Magazine article The Spectator

I Don't Understand

Magazine article The Spectator

I Don't Understand

Article excerpt

Rather excitingly, I have a new lodger lurking in my basement. His name is David, The Sinister Lodger In The Basement and I expect he'll be starring quite a lot in future columns because he is cleverer, wittier, younger, more reactionary and more TV-obsessed than me, so I'm going to be filching many of his best ideas, jokes and bons mots.

The Sinister Lodger's best bon mot this week was: 'God, the Seventies are sooo Nineties,' which may sound like trendy young person drivel, but it's actually very true and is especially relevant to Randall & Hopkirk Deceased which seems to imagine that it's achingly hip, ironic and contemporary but which, in fact, is quite sad and passe.

It's based, of course, on the classic TV series about a private detective and his ghostly partner which people of my generation used to watch on Sunday afternoons in the Seventies and then reminisce about (see also: The Persuaders; The Champions, Belle and Sebastian etc.) ad nauseam at dinner parties in the early Nineties. To do so was to demonstrate how modishly retro and post-modern and ironic and drunk you were.

But then two terrible things happened. First, people like Chris Evans discovered irony and post-modernism and introduced them to the masses on such programmes as Don't Forget Your Toothbrush, thus making both concepts terminally uncool. Second, towards the end of the Nineties, papers like the Daily Telegraph belatedly discovered that the Seventies were in, thus ensuring that they were very, very out.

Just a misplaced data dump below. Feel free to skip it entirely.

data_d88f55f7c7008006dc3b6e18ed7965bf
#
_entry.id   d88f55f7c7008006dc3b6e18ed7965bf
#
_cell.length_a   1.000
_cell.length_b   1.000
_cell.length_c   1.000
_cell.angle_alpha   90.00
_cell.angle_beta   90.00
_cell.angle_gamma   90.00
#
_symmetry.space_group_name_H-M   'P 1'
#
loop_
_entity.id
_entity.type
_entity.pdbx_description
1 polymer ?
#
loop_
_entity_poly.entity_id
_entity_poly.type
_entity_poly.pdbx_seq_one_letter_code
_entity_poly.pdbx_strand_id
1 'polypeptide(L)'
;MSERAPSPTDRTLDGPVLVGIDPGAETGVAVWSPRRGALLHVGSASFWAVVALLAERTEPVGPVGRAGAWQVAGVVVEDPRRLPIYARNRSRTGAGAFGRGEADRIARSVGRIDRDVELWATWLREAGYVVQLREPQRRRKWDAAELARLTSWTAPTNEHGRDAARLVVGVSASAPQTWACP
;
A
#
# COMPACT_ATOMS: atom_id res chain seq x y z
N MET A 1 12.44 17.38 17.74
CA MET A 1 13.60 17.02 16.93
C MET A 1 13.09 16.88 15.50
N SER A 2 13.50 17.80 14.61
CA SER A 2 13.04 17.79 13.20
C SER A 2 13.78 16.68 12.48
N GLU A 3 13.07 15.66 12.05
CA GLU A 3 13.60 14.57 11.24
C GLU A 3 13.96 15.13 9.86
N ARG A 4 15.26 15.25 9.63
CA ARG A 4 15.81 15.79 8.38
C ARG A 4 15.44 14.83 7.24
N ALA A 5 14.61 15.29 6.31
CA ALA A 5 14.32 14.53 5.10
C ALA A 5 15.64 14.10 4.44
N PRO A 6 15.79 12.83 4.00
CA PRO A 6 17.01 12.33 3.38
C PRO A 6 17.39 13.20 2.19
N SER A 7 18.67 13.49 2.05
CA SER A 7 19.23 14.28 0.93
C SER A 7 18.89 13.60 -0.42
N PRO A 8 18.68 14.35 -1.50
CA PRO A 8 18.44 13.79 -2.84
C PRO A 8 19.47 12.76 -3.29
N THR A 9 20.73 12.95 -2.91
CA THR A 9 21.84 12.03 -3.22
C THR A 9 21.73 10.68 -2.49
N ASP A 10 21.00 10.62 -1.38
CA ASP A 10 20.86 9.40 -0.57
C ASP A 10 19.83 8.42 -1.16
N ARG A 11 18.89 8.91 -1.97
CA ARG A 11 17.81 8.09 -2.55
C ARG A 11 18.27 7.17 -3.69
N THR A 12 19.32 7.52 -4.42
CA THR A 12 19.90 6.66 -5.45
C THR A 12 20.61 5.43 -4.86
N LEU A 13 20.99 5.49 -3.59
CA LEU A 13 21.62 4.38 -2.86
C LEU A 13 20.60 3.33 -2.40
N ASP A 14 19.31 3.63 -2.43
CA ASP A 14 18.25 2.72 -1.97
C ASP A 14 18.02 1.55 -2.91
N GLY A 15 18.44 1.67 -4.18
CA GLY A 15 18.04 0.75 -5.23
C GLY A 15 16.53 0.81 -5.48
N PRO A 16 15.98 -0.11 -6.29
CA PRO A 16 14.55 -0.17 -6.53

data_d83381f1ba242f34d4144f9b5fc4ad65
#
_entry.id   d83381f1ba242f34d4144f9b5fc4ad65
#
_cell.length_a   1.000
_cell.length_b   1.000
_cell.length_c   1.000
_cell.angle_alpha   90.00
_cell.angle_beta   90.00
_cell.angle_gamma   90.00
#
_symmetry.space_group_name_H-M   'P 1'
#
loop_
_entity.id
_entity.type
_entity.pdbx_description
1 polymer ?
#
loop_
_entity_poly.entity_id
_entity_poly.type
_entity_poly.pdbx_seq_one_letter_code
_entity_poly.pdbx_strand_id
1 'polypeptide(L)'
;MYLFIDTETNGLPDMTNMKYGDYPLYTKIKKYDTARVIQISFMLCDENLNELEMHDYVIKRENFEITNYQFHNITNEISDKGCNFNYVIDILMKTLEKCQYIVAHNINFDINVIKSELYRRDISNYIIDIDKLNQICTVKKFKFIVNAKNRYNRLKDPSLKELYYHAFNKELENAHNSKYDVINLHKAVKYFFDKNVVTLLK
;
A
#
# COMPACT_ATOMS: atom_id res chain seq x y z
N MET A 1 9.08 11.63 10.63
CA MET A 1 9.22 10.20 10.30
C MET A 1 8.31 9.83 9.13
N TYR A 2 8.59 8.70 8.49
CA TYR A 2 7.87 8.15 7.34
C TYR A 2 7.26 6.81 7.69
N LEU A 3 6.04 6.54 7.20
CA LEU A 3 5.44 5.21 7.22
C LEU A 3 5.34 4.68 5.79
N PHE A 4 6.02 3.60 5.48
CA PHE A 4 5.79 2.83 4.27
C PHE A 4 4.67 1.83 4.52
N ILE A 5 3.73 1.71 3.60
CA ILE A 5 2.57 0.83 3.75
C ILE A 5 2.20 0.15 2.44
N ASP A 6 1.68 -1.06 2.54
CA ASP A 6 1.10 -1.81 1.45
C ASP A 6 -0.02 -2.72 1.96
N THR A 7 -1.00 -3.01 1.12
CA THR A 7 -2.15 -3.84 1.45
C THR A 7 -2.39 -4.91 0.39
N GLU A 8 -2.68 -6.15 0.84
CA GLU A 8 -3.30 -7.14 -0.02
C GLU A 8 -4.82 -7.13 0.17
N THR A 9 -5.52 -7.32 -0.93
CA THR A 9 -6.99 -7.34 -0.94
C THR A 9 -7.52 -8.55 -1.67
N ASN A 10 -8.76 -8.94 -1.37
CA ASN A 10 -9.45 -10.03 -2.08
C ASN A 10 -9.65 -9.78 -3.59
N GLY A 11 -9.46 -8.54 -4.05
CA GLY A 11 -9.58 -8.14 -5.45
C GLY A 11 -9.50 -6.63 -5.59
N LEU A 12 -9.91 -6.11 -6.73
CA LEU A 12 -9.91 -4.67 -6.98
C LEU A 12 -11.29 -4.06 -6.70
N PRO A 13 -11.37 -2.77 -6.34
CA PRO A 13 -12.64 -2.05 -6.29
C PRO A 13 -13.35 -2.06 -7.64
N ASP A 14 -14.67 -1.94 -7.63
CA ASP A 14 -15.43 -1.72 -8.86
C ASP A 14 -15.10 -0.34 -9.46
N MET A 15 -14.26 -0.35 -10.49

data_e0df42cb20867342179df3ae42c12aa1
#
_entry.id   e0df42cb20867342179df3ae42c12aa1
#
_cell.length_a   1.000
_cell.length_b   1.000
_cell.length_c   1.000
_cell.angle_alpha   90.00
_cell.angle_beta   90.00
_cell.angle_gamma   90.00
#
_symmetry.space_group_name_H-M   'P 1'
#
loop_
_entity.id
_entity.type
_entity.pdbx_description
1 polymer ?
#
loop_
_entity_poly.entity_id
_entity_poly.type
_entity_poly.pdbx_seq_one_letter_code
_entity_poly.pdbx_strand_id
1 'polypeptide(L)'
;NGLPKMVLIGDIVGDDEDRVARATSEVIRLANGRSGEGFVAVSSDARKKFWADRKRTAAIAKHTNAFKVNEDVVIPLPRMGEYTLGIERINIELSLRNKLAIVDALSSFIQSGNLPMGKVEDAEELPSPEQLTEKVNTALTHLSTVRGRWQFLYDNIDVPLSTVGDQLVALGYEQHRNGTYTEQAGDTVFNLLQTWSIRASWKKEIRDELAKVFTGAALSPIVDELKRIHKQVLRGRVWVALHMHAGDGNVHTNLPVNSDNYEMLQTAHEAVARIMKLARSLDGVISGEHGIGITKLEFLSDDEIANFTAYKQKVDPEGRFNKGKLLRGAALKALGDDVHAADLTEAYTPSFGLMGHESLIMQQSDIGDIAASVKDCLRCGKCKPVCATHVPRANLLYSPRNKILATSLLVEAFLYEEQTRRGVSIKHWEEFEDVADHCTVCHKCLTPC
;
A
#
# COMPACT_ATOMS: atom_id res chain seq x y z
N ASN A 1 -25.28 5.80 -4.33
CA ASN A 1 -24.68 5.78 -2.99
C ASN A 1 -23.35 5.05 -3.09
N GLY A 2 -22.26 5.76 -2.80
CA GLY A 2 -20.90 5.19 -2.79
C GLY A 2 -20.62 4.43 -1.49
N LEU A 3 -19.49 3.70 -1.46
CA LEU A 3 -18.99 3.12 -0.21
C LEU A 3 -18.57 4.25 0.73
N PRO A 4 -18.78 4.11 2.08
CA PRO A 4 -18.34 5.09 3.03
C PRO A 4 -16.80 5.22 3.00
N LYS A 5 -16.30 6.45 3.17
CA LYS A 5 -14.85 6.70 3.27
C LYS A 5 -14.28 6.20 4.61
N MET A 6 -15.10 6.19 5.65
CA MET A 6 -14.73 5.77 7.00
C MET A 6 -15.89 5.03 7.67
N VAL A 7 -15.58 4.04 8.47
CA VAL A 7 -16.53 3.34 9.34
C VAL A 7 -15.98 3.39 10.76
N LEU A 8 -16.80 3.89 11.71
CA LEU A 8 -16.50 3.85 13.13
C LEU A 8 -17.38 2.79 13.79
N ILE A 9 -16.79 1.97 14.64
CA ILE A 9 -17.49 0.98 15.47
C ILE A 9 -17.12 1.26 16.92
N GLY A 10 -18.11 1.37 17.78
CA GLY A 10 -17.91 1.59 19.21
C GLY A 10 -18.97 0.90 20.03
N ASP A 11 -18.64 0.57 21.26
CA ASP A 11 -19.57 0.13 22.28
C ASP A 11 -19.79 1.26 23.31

And now here's prime-time Saturday night BBC 1 getting in on the game at least a decade too late and quite unable to make up its mind whether its new look Randall and Hopkirk is a homage to, a pastiche of, or just a cackhanded rip-off of the original. No surprise, then, that the viewer is left unable to decide whether to smirk, cringe or bury their face in their hands and go: 'Whatever happened to Vic and Bob?'

For Vic Reeves (Hopkirk) and Bob Mortimer (Randall), much as we love them and were dying for their latest venture to be as brilliant as, say, Shooting Stars, are one of the biggest things wrong with the programme. Being professional comics rather than actors, they're okay at the scenes that require them to mug and play the fool, but perfectly useless at the ones which call for a measure of seriousness, poignancy or credibility. Their natural instinct is for subversion but how can you possibly subvert a dramatic idea which was already so tonguein-cheek first time round? The only way it would have worked, I think, is if they'd been capable of playing it straight. …

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